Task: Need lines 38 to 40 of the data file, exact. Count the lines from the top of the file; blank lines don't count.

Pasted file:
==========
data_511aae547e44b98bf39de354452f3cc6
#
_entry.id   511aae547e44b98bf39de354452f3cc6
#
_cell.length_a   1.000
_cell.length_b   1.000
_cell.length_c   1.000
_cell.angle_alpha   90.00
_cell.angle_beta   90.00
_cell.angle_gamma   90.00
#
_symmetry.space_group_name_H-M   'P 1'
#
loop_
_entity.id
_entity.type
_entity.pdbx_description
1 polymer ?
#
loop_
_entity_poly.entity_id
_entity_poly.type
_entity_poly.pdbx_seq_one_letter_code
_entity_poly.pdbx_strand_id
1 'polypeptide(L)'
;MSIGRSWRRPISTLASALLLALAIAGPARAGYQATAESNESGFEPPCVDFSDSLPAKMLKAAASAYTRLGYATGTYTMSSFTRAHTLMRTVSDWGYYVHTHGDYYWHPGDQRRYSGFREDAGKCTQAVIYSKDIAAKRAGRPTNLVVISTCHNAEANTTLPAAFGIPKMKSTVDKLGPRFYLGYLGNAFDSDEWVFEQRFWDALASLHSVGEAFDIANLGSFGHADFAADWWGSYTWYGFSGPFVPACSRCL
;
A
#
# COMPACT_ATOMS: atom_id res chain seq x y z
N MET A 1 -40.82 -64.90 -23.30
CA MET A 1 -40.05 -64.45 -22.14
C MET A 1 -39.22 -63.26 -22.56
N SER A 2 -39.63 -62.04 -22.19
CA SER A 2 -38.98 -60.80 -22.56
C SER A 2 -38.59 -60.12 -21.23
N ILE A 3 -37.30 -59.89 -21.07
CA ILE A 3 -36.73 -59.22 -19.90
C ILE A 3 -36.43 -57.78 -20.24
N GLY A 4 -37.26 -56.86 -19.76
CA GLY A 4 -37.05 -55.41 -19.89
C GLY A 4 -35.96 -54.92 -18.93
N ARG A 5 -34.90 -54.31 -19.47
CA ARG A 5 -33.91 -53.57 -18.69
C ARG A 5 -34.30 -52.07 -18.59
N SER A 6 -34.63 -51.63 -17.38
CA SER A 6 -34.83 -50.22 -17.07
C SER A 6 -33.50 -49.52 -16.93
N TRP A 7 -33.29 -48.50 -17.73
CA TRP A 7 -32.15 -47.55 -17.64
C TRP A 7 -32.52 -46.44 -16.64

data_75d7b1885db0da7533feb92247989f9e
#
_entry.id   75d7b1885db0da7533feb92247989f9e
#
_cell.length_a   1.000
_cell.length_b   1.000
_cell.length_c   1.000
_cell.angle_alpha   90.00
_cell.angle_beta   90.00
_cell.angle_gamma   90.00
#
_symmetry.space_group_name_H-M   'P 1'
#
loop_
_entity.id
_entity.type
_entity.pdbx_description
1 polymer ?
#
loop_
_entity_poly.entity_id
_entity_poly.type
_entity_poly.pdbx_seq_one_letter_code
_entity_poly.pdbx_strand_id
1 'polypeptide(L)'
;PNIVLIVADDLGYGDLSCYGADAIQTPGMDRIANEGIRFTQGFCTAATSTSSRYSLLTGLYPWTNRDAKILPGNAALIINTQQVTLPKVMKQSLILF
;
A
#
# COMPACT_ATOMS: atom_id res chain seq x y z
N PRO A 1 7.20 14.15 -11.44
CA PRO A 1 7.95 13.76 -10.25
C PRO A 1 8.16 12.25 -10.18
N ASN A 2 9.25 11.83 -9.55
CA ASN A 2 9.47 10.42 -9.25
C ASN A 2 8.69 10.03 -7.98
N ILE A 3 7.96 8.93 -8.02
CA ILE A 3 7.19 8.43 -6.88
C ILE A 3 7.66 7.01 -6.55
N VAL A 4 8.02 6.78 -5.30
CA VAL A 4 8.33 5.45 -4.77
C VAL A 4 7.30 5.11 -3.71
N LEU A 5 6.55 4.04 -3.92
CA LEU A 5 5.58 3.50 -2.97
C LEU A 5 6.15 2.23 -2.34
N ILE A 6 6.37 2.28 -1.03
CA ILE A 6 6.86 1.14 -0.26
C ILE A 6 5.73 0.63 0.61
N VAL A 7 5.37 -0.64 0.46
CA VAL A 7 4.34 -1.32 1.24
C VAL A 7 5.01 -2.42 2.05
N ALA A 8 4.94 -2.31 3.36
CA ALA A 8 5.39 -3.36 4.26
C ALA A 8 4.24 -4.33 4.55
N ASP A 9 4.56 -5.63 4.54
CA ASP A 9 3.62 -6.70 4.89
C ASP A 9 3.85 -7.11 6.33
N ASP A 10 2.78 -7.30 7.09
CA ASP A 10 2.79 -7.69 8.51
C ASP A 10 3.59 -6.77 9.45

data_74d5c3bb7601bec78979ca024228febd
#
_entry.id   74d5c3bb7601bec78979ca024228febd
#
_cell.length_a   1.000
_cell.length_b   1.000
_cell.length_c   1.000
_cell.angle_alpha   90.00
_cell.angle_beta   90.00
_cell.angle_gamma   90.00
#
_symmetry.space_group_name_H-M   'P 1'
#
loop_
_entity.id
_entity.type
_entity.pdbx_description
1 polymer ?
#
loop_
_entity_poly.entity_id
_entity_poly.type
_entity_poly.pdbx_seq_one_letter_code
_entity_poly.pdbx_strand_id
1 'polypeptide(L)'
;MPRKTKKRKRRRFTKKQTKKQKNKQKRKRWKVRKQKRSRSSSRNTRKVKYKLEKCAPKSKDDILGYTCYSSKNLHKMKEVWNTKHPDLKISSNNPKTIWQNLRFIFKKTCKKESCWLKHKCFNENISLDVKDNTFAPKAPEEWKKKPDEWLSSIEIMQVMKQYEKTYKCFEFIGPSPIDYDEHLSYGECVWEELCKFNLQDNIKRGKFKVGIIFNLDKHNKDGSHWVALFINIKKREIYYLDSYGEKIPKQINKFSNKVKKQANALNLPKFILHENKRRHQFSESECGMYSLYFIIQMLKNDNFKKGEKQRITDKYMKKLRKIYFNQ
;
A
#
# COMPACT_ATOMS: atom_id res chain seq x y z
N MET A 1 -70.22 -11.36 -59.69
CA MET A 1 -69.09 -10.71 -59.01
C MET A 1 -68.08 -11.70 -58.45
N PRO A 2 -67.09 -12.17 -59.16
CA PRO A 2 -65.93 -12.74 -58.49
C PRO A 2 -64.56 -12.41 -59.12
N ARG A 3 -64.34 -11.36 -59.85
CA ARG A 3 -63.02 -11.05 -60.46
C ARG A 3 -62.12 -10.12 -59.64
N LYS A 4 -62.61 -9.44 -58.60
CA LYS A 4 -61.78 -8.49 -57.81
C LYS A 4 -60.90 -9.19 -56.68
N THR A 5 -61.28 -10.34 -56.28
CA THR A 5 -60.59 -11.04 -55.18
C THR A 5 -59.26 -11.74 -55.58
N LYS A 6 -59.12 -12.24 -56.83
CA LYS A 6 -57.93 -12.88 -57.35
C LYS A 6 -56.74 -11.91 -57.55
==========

CA ILE A 3 -36.73 -59.22 -19.90
C ILE A 3 -36.43 -57.78 -20.24
N GLY A 4 -37.26 -56.86 -19.76